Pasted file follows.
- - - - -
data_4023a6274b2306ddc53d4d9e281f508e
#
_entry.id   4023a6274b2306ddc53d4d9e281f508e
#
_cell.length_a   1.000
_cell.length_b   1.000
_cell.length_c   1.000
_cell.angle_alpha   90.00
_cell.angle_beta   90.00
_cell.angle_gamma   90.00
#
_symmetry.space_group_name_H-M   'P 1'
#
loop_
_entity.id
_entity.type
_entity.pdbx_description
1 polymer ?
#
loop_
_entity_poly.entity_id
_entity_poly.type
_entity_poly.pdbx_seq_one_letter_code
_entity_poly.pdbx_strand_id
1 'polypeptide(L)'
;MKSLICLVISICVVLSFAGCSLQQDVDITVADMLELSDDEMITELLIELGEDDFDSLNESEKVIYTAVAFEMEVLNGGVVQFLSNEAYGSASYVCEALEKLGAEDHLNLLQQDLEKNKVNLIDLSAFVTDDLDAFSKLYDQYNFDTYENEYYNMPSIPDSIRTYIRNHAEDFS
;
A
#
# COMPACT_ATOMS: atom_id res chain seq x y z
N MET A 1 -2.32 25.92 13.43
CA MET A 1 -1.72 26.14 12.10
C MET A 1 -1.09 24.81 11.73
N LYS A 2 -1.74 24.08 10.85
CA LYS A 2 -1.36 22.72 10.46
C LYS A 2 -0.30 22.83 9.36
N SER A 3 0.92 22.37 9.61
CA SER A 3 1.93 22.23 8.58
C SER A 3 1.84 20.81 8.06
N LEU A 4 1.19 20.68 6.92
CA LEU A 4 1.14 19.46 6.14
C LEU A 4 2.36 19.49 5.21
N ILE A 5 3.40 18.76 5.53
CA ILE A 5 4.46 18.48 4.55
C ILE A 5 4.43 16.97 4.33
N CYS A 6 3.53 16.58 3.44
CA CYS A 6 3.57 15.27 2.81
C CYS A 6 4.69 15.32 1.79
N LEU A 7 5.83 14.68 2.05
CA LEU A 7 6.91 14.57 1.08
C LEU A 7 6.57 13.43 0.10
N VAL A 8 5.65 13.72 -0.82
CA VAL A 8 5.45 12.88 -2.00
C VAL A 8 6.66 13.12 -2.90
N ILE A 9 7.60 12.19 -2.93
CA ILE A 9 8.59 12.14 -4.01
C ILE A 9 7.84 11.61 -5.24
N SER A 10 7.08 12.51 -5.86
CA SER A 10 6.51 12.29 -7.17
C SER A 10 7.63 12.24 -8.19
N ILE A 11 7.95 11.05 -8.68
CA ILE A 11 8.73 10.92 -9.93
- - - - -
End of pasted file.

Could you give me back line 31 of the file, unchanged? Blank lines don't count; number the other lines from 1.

N MET A 1 -2.32 25.92 13.43